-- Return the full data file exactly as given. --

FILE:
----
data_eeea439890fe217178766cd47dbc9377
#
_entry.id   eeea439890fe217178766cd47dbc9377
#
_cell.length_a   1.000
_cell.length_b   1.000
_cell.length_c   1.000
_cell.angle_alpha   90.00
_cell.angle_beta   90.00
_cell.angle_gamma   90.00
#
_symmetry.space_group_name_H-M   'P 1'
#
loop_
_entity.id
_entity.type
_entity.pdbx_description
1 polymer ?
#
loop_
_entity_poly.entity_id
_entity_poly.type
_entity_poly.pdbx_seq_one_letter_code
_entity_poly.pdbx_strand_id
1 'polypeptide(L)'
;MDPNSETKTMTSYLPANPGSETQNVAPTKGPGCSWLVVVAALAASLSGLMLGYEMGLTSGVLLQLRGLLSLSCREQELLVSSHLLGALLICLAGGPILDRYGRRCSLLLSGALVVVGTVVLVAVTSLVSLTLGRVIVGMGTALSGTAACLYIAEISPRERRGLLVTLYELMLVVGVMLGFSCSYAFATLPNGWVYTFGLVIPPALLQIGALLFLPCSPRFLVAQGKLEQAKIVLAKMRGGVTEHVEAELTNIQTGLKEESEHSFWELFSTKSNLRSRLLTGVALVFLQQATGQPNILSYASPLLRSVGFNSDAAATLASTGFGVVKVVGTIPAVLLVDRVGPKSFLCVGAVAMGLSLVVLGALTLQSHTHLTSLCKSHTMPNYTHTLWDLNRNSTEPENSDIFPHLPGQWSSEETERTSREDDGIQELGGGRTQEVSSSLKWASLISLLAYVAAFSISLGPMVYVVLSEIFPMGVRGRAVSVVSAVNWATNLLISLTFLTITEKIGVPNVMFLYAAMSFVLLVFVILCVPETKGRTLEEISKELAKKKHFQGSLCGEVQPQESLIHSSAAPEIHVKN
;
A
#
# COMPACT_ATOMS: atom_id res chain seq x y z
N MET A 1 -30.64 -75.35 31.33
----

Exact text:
data_eeea439890fe217178766cd47dbc9377
#
_entry.id   eeea439890fe217178766cd47dbc9377
#
_cell.length_a   1.000
_cell.length_b   1.000
_cell.length_c   1.000
_cell.angle_alpha   90.00
_cell.angle_beta   90.00
_cell.angle_gamma   90.00
#
_symmetry.space_group_name_H-M   'P 1'
#
loop_
_entity.id
_entity.type
_entity.pdbx_description
1 polymer ?
#
loop_
_entity_poly.entity_id
_entity_poly.type
_entity_poly.pdbx_seq_one_letter_code
_entity_poly.pdbx_strand_id
1 'polypeptide(L)'
;MDPNSETKTMTSYLPANPGSETQNVAPTKGPGCSWLVVVAALAASLSGLMLGYEMGLTSGVLLQLRGLLSLSCREQELLVSSHLLGALLICLAGGPILDRYGRRCSLLLSGALVVVGTVVLVAVTSLVSLTLGRVIVGMGTALSGTAACLYIAEISPRERRGLLVTLYELMLVVGVMLGFSCSYAFATLPNGWVYTFGLVIPPALLQIGALLFLPCSPRFLVAQGKLEQAKIVLAKMRGGVTEHVEAELTNIQTGLKEESEHSFWELFSTKSNLRSRLLTGVALVFLQQATGQPNILSYASPLLRSVGFNSDAAATLASTGFGVVKVVGTIPAVLLVDRVGPKSFLCVGAVAMGLSLVVLGALTLQSHTHLTSLCKSHTMPNYTHTLWDLNRNSTEPENSDIFPHLPGQWSSEETERTSREDDGIQELGGGRTQEVSSSLKWASLISLLAYVAAFSISLGPMVYVVLSEIFPMGVRGRAVSVVSAVNWATNLLISLTFLTITEKIGVPNVMFLYAAMSFVLLVFVILCVPETKGRTLEEISKELAKKKHFQGSLCGEVQPQESLIHSSAAPEIHVKN
;
A
#
# COMPACT_ATOMS: atom_id res chain seq x y z
N MET A 1 -30.64 -75.35 31.33